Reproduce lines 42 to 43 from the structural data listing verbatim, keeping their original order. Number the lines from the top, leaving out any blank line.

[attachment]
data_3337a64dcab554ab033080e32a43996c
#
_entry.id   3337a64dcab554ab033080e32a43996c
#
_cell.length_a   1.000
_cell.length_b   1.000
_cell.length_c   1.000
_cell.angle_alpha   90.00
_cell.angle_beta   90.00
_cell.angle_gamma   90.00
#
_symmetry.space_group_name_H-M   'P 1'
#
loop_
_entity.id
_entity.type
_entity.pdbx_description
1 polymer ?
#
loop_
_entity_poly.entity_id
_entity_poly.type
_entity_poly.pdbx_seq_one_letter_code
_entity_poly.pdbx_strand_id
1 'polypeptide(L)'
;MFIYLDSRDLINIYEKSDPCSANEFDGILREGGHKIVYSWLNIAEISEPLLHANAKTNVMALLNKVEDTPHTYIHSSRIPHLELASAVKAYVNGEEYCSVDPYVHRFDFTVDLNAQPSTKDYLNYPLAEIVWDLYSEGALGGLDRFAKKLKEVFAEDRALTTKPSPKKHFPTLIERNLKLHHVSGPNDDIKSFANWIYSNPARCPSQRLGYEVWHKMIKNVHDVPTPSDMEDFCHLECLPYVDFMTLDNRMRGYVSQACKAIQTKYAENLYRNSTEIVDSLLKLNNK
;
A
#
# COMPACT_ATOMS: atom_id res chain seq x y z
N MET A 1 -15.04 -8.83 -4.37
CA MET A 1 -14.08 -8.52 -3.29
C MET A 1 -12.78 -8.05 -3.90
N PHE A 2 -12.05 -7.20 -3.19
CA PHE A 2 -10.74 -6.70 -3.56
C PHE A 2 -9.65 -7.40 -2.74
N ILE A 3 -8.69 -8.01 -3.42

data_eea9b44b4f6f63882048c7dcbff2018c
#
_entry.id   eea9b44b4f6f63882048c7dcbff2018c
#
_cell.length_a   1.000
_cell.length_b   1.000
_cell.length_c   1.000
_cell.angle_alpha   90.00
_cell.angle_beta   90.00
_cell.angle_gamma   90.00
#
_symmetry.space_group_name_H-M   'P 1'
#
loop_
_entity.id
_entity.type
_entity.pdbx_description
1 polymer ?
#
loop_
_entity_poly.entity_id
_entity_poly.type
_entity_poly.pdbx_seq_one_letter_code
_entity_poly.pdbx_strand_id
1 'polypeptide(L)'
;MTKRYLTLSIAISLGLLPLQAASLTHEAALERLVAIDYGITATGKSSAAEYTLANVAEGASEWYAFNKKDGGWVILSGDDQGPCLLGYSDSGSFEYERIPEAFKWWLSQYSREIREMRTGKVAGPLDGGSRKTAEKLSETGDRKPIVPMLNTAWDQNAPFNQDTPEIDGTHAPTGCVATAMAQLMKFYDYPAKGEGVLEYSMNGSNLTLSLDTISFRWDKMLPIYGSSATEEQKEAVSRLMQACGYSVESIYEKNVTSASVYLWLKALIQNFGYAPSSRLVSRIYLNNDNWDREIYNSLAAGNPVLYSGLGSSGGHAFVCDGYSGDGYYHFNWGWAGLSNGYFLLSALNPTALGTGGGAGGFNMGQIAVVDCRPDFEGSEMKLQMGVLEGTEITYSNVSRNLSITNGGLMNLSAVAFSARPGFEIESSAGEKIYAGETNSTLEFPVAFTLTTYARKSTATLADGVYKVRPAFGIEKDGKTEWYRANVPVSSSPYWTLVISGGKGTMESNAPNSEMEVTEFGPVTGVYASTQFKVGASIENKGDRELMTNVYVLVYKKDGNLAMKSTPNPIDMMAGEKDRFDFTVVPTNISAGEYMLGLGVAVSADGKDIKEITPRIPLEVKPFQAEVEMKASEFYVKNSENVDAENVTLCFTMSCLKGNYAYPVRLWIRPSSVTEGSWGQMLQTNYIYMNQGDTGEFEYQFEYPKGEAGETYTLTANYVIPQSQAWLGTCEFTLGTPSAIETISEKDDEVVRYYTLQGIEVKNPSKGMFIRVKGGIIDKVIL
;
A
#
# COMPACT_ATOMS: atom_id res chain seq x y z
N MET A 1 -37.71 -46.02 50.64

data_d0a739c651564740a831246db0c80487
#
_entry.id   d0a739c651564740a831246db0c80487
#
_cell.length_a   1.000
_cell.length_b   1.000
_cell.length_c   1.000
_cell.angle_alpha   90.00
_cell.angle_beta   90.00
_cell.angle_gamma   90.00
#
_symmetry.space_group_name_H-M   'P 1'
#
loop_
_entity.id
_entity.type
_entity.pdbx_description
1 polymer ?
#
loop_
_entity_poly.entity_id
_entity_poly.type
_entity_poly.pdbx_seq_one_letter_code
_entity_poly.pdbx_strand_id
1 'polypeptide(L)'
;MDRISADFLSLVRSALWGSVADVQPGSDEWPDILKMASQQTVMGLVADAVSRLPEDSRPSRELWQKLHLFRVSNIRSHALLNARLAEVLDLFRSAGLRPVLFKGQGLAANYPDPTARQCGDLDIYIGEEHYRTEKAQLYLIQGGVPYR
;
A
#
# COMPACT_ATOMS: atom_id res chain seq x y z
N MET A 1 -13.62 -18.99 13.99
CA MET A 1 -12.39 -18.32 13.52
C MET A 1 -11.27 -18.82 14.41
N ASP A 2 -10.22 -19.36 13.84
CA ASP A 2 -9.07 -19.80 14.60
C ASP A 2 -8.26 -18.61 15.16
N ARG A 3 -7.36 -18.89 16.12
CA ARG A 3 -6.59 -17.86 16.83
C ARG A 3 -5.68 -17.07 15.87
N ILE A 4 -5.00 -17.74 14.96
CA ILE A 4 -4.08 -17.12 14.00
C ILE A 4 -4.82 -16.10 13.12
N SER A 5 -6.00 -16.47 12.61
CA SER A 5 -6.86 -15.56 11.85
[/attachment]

_cell.length_a   1.000
_cell.length_b   1.000